Coming and Going

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Photos by Tatiana Gomez
Text by Tim McSorley
Additional reporting by Rémi Bureau

On Sunday, July 29th, the first of many rotations of Quebec soldiers fighting in Afghanistan returned to the Val Cartier military base, just outside Quebec City. The Canadian government took the opportunity to celebrate soldiers returning home, organising a convoy from the airport to Val Cartier and calling on Canadians to line the roads wearing red. While soldiers returning home alive and well is definitely a moment to celebrate, the Harper government continues to overlook the persistent questions raised by more and more Canadians about why we are fighting there in the first place: according to the latest polls, 70 percent of Quebeckers are against Canada's war in Afghanistan.

In that light, Siafu presents a photo-gallery of images from the anti-war demonstration in Quebec City on June 22, which coincided with a parade to mark 2,000 Quebec and Candian soldiers being sent off to a mission that continues to increase in danger, and decrease in popularity among the public.



Questions about whether military intervention can truly bring peace and development were at the heart of the anti-war demonstration, organised by the coalitions Quebec Pour Le Paix and Guerre a la Guerre.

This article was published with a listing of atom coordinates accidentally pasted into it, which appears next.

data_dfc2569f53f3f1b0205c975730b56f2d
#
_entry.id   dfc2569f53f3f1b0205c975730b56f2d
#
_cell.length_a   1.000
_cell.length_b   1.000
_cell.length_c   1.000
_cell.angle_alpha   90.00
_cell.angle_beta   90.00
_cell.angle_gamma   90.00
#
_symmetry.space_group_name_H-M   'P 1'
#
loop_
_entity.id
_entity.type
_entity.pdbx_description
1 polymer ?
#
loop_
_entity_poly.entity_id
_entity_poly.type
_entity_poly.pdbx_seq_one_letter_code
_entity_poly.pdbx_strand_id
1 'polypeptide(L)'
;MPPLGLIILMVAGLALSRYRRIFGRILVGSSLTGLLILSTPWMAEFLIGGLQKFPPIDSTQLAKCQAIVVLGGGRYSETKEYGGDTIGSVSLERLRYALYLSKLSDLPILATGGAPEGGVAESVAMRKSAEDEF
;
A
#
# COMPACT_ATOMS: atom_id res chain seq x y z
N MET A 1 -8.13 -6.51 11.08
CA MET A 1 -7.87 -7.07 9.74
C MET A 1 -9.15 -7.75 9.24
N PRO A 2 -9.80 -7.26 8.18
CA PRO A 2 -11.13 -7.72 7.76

Questions about whether military intervention can truly bring peace and development were at the heart of the anti-war demonstration, organised by the coalitions Quebec Pour Le Paix and Guerre a la Guerre.
Approximately 700 demonstrators turned out for the counter-march, which remained peaceful despite media reports leading up to the event that predicted physical confrontations would occur.
Approximately 700 demonstrators turned out for the counter-march, which remained peaceful despite media reports leading up to the event that predicted physical confrontations would occur.
2,000 soldiers being sent to Afghanistan throughout the rest of the summer were on hand for the march. Many questioned the judgement of the protesters, both over the timing of the demonstration as well as over Canada's involvement in Afghanistan.
2,000 soldiers being sent to Afghanistan throughout the rest of the summer were on hand for the march. Many questioned the judgement of the protesters, both over the timing of the demonstration as well as over Canada's involvement in Afghanistan.
Chalk writing on the ground reflected the opinion of the march's participants: the protest wasn't against soldiers, but against a government that is willing to engage in war without taking the ultimate responsibility.
Chalk writing on the ground reflected the opinion of the march's participants: the protest wasn't against soldiers, but against a government that is willing to engage in war without taking the ultimate responsibility.
Police were vigilant to keep protesters separate from the march.
Police were vigilant to keep protesters separate from the march.
Despite the police lines at first, they eventually ceded way to protesters to march behind the soldiers. See if you can spot the Maoist flag in the background.
Despite the police lines at first, they eventually ceded way to protesters to march behind the soldiers. See if you can spot the Maoist flag in the background.
Ultimately, the goal on both sides is to make sure that we don't see the needless deaths of Afghanis or Canadians. The question is whether continuring to send soldiers will ever achieve that goal.
Ultimately, the goal on both sides is to make sure that we don't see the needless deaths of Afghanis or Canadians. The question is whether continuring to send soldiers will ever achieve that goal.